I’ve known people like that, more in love with the idea of writing than with the act itself, but I’m not one of them. I don’t write every single day, but I’m pretty productive. No, the reason I haven’t said much about my own fiction yet is a bit of self-consciousness about talking my own ideas and process. Having asked myself “What’s up with that, anyway?” I’ve come to the conclusion it’s mainly due to being unpublished at this point, so I feel more qualified spouting off about science fiction books and writers, since every reader feels qualified to be a critic. I figure, though, if I have enough nerve to send my work to professional editors to consider for their periodicals (a threshold I’ve crossed), I can certainly put myself far enough out on the limb to talk about some of my own creative philosophies and mechanisms.

Rather than starting with something I feel confident about, though, I’ll begin with a question to which I don’t really know the answer. One thing I feel unsure of, and I go back and forth on this question, is this: How many stories should I be working on at any given time?

Over the past dozen years I’ve recorded a lot of ambient electronic music. That’s not what this blog is about, but it’ll come up here sometimes because it’s an important part of my life. I mention it because in all those years, having released a handful of solo albums and another handful of collaborative ones, I’ve almost never tried to work on more than one thing at once. Finish the Griffin solo album, start the Viridian Sun duo album, start the second Griffin album, set it aside entirely and make the second Viridian Sun album, and so on. The process was to start a project and either finish it or set it aside completely before starting another. I never thought about this way of working, but it made sense to me and it seemed to work.

With my writing, I’ve always worked on more than one thing at once, sometimes juggling a really large number of projects and ideas. Last month I counted twelve short stories in progress and another thirty plotted, outlined or otherwise planned (but not yet started). When I have an idea for a story I slowly add little things to the mix during the planning stage, starting from a scribbled sentence or two that could barely be called an idea, into the seed of a story, fleshing it out into a full-fledged anecdote or scene, finally combining elements of plot and character, conflict and drama, until I have something ready to be written into a story. Often I stumble upon elements that fit well only very gradually, and I feel like my best stories have benefitted from being “in progress” for long enough for this to unfold.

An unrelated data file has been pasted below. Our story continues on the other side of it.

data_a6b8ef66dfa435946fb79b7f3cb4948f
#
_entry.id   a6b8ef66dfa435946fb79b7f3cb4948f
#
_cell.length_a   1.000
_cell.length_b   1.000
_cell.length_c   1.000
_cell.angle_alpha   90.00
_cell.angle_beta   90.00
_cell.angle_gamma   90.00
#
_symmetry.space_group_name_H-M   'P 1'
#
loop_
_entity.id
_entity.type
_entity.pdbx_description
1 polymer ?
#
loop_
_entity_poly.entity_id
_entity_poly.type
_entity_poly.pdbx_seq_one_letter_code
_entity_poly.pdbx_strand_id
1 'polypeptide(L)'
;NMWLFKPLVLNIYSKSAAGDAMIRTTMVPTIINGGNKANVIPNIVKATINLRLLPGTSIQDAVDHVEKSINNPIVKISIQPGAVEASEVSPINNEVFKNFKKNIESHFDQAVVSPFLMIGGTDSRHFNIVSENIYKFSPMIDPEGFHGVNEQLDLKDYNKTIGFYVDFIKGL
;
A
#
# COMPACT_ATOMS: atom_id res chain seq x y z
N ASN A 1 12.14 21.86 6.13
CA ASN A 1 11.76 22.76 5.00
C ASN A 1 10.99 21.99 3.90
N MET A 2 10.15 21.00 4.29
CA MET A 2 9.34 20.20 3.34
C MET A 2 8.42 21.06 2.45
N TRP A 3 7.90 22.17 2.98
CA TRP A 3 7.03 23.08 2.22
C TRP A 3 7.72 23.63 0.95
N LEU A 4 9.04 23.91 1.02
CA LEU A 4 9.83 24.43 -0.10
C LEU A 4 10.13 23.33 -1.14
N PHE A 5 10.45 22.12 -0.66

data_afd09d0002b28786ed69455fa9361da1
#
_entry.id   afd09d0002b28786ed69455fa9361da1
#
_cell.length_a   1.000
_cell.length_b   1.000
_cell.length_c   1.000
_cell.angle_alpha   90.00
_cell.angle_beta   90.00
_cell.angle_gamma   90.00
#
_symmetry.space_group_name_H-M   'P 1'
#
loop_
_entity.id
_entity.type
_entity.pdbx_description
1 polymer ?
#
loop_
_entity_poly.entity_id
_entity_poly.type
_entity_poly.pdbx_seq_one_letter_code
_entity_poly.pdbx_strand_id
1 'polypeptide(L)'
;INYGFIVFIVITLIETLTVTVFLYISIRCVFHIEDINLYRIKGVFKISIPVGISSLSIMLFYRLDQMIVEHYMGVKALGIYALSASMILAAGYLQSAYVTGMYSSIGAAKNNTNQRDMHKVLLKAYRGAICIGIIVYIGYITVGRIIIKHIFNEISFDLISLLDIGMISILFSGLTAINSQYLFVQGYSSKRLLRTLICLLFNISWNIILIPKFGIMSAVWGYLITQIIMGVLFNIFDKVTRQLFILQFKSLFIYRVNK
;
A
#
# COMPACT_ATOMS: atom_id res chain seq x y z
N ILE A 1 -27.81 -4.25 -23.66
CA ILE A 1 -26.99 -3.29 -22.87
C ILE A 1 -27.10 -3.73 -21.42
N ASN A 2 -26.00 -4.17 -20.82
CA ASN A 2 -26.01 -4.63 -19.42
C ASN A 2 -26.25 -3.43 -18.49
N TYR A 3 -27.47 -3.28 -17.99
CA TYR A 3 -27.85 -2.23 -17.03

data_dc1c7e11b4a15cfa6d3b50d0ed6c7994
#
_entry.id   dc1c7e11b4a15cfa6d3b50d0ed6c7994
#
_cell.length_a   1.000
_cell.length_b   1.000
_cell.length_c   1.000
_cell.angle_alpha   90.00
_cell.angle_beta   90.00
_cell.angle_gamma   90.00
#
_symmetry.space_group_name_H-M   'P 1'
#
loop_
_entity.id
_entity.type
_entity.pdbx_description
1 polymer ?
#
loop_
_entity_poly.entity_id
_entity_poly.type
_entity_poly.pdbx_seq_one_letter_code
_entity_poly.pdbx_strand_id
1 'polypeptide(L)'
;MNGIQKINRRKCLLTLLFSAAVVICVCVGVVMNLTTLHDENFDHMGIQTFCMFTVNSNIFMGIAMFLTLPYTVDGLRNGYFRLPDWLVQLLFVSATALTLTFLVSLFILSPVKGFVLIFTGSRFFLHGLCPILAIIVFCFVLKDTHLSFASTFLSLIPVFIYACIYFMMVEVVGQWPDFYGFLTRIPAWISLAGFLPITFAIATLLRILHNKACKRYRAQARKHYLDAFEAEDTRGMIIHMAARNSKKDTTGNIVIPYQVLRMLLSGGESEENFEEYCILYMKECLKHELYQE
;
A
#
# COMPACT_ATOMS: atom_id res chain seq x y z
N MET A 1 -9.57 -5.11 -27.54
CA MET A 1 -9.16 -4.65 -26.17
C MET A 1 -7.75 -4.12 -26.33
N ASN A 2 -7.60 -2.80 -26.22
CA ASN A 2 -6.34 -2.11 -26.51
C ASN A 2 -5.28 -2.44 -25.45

Recently I felt overwhelmed by the many long-pending stories hanging over me, and resolved not to start anything new until I could shorten the queue down to just a few. Though I’m not yet entirely sure I need to change what I’m doing, I’m considering this an experiment.

MANY items working at once gives me the benefit of allowing each idea longer to mature, gather a sort of richness or complexity. The drawback is, certain stories get lost in a swirl of too much going on. When I have a dozen stories working, and I’m not able to write every single day, sometimes I’m away from a given story for long enough that it becomes too unfamiliar and I have to reacquaint myself with important details before I can begin working again.

FEWER items working would help me see clearly all the balls I’m trying to keep in the air, and ensure I can give time to each of them every week without spending too long away. The flipside to this, though, is that I can’t take much time away from an idea that seems like it would benefit from being shifted to the back burner for a few weeks, because I won’t have enough other stuff to work on instead.

I’ve been on roll lately, finalizing stories and sending them out, and January’s dozen or so pending stories may be reduced by half before the end of March. This is gratifying because the more stories I have completely finished and off my plate, the more I feel like a “real” science fiction writer and not just this confused guy who’s starting to dabble in a new genre. Also I feel the stories show rapid improvement, which makes me hopeful about getting something published soon, if not with one of the stories already finished and submitted, then with something I’ll finish soon.

In Stephen King’s wonderful book On Writing (and no matter what you think of King’s own work, this really is a useful book on writing that any fiction writer should own no matter what style they’re working in) he suggests an approach not too different from my own, involving sticking a first draft in a drawer for several weeks until it can be seen more objectively, and working on other things in the mean time.

If my focus were on novels this wouldn’t even be a question, as novelists usually just hammer away on their one novel at a time, or at most take a little break to work on a short story before getting back to it. Nobody’s juggling a dozen novels in various stages of completion. I’m curious how other writers focused on short fiction do this. I suppose I’ll just try narrowing it down a bit this spring, and see if that’s better or not. If it doesn’t feel right, I could always just start a few new stories… toss a few more balls up in the air and try to keep them up.